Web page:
Courageous fighter for socialism
Nadyezhda Romanovna Shlyakova, 2/7/57 – 2/2/07
Comrades, workmates and relatives gathered at St Petersburg’s Crematorium, on 6 February, to say goodbye to Nadyezhda Romanovna Shlyakova, who passed away, last Friday, after a short but severe illness.
Nadyezhda was to the depths of her being a real communist. With grand parents from the northern sea-shores near Archangel, she had the spirit of freedom instilled in her from her early years. Under Stalinism, deprived of her mother through illness, and her grandfather through repression, she was brought up by her grandmother along with four or five cousins, all as one family. In her student days, she became an enthusiastic member of the Technology Institute choir, which she regarded as a ‘second family’ and remained a valued member of it all her life.
These experiences gave her a deep belief in the spirit of comradeship and she firmly believed that the capitalist system was unjust. But as she sought comrades-in-arms who shared her beliefs, she also discovered that the so-called ‘communists’ in Russia were not communists at all. They were supporters of state patriotism, Russian chauvinism and class collaborationism.
Nadyezhda, therefore, looked for other alternatives. She began to sell socialist and communist books and newspapers, sometimes totally alone at pickets and demonstrations. Gradually she became a convinced Trotskyist. She was probably the best distributor of Trotsky’s great book, ‘Revolution Betrayed’ in Russian, and, of course, of the newspaper of Socialist Resistance in Russia.
For someone of Nadyezhda’s age group, it was difficult to be a Marxist. ‘Communism’ was discredited by the actions of the job-seekers and careerists whose actions as a parasitic caste led to the collapse of the state-owned, planned economy and the ‘Soviet Union’.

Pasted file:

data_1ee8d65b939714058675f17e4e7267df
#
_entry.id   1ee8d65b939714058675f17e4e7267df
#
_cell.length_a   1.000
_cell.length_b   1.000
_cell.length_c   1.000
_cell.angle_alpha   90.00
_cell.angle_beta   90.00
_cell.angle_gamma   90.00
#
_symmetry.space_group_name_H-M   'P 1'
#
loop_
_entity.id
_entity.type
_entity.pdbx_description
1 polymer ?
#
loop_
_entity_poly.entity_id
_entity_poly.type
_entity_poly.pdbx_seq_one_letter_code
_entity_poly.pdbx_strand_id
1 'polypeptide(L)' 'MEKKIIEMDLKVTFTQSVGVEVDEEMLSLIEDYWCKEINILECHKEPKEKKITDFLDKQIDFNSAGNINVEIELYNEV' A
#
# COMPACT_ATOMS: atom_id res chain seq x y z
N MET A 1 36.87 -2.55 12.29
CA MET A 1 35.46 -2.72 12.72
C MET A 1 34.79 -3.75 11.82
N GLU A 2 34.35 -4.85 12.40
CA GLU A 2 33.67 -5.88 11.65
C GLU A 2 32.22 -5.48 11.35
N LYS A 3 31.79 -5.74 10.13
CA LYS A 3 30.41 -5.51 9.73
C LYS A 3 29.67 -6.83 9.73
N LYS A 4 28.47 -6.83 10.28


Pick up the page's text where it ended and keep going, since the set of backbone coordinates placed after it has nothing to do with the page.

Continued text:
It took courage, and not a little determination, during the nineties, in Russia, to maintain a belief in genuine communist ideals – those of freedom, democracy, justice and genuine socialism. This was particularly so when those self-professed communists who used to run the ‘Soviet Union’ made huge profits for themselves through privatisation.
Nadyezhda was from the generation of workers that has been hit hardest by the restoration of capitalism in Russia. All her working life as a qualified engineer was spent in the unhealthy environment of the ‘Red Triangle’ rubber goods factory. As the economy collapsed, she and her workmates suffered great hardship as wages were constantly delayed and when the factory was driven into bankruptcy, late last year. Even during the G8 summit in St Petersburg, last July, they suffered as the Putin regime ordered the factory to be shut for several days as it was on the route of the G8 procession; the workers got no wages. This made Nadyezhda more determined than ever to protest against the G8 and she was happy to accommodate other protesters from abroad in her modest flat.
Ideas for the younger generation
But Nadyezhda was also a thinker. She read, and maintained her confidence that the future would be socialist. She not only played a crucial role in holding together the small group of supporters of the CWI in St Petersburg but she also saw her role as helping to maintain the ideas to hand over to a younger generation.
Nadyezhda Romanovna was a member of the Russian Committee of the CWI. Until her illness, she travelled to Moscow to attend every meeting. She would never rush into speaking, but when she did, particularly during some controversy or another, she was listened to with great respect.
Thankfully, her suffering in hospital was short. But she remained an optimist until the very end, refusing to believe she was really ill. When visited by workmates on one occasion she warned them not to kiss her as she had caught a cold, and did not want to pass it on! “Apart from that”, she said, she was “OK”, and would soon be home. When priests offered her an icon for her room in the hospice, she refused, replacing it instead with her own painting of an apple tree.
Trotsky, knowing Stalin’s assassins were intent on murdering him, looked out of a window onto his garden and spoke of the beauty of life and the need to succour nature for the future generations. In a similar way, Nadyezhda remained optimistic and confident that mankind would rise up against the degenerate capitalist system destroying the world around us. Unfortunately, with her far too early death, Nadyezhda Romanovna Shlyakova will not be with us to carry on the struggle. But through her work with the CWI, over more than ten years, and through her struggles before that, she has shown a new generation how to keep up the fight in even the most difficult periods. For that, and much more, Nadyezhda’s memory will be cherished.
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